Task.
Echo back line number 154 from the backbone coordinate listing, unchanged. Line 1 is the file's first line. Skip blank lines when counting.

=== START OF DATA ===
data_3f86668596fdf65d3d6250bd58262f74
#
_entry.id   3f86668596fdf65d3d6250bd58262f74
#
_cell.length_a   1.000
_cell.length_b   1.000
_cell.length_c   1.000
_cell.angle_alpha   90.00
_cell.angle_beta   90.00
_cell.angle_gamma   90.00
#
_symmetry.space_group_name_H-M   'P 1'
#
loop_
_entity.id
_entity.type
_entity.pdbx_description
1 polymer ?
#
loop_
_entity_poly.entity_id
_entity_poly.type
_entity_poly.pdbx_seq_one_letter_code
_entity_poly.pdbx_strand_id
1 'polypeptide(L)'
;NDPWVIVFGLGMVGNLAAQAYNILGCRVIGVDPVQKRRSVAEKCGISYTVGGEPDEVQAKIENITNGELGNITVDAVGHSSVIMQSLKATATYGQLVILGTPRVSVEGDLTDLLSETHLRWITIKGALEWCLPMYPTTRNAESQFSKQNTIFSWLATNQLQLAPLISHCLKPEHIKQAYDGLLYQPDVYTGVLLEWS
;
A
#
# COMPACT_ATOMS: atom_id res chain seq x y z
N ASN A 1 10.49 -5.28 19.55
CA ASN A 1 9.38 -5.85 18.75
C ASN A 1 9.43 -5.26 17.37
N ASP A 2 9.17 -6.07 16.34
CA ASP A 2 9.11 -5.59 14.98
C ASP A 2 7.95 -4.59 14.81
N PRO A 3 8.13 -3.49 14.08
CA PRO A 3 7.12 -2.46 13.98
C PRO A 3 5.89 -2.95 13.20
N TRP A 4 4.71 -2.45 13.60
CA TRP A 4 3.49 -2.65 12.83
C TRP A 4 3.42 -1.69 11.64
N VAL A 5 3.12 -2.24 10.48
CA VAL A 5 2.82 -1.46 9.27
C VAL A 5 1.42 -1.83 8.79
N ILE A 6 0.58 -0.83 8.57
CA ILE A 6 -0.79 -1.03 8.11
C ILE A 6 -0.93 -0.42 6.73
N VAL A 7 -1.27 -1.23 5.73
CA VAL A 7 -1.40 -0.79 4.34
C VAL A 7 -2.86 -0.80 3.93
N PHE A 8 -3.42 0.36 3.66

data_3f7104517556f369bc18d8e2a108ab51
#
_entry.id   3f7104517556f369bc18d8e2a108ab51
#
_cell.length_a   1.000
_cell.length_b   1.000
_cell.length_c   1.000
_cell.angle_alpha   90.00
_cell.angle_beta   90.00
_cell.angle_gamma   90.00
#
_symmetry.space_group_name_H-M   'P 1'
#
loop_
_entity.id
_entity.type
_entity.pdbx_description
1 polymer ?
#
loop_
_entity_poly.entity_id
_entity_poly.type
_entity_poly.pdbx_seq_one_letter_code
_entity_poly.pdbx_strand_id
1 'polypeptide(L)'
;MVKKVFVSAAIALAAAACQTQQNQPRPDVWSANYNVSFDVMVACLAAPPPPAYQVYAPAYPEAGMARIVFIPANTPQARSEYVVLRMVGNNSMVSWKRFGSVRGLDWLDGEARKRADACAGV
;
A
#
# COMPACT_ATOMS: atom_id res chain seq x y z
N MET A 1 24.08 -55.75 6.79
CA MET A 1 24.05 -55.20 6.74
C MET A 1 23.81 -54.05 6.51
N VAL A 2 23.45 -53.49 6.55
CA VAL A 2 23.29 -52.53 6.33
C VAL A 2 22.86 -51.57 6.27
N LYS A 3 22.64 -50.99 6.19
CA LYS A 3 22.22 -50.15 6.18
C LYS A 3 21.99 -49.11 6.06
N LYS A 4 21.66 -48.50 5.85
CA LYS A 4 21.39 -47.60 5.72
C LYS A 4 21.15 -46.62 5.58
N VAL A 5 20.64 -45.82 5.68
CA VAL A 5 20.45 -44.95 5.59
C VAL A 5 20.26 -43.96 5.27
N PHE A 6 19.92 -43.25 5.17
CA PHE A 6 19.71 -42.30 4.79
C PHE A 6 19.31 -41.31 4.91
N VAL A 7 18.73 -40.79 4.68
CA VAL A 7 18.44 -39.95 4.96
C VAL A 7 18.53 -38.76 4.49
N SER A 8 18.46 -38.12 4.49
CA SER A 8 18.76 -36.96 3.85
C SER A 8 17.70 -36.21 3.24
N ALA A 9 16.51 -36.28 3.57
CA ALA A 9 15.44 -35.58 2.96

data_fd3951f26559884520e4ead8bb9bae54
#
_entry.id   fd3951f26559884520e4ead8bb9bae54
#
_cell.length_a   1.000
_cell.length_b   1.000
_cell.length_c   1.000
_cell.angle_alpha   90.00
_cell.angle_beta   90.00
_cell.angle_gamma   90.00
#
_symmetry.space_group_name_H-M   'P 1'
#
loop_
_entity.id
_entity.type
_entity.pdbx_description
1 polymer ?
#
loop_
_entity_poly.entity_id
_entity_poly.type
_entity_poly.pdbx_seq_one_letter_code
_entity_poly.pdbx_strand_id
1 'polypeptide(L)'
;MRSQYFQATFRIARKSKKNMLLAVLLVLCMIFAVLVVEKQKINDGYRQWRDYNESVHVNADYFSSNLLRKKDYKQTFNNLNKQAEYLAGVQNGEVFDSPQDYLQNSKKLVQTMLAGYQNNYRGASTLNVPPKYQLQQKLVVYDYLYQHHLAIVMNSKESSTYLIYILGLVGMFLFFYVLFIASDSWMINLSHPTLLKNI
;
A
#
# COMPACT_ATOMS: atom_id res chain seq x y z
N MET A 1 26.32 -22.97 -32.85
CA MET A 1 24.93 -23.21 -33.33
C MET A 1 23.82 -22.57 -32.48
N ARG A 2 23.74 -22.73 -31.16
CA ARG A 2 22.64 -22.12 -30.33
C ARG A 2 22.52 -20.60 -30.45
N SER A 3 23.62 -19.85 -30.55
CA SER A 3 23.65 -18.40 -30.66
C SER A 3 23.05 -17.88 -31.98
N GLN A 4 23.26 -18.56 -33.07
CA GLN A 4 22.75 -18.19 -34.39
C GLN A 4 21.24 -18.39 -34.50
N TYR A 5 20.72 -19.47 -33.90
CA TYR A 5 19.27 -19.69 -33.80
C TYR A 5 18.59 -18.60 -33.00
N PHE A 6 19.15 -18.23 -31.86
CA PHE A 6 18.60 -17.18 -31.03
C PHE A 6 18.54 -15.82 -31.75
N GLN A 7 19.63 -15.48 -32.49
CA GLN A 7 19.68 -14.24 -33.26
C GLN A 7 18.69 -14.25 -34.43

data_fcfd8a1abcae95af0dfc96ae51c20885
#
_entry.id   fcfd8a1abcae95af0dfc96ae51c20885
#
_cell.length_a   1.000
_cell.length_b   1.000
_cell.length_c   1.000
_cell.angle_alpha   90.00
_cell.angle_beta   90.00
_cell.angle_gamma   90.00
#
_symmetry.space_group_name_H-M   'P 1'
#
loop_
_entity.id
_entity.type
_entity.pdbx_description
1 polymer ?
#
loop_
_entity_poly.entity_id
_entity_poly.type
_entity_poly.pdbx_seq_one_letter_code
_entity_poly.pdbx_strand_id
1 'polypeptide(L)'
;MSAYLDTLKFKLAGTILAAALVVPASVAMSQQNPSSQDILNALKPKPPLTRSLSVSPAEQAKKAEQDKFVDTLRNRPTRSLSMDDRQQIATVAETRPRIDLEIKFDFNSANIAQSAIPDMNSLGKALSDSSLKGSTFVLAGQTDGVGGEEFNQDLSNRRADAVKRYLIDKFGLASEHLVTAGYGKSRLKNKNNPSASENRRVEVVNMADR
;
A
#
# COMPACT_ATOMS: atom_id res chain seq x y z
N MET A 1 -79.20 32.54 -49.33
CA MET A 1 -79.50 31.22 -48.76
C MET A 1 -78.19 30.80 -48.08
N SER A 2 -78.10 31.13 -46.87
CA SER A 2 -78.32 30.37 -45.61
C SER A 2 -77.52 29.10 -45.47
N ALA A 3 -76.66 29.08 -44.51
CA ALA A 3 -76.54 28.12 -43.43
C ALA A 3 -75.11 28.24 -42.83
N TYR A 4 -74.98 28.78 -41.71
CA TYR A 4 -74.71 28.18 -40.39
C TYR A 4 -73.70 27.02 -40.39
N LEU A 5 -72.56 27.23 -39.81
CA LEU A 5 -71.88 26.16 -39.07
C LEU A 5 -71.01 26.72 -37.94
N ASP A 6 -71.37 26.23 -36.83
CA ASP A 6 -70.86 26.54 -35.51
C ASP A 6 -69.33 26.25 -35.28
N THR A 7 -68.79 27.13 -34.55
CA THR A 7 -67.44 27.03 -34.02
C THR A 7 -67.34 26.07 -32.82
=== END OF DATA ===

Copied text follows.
N PHE A 6 19.15 -18.23 -31.86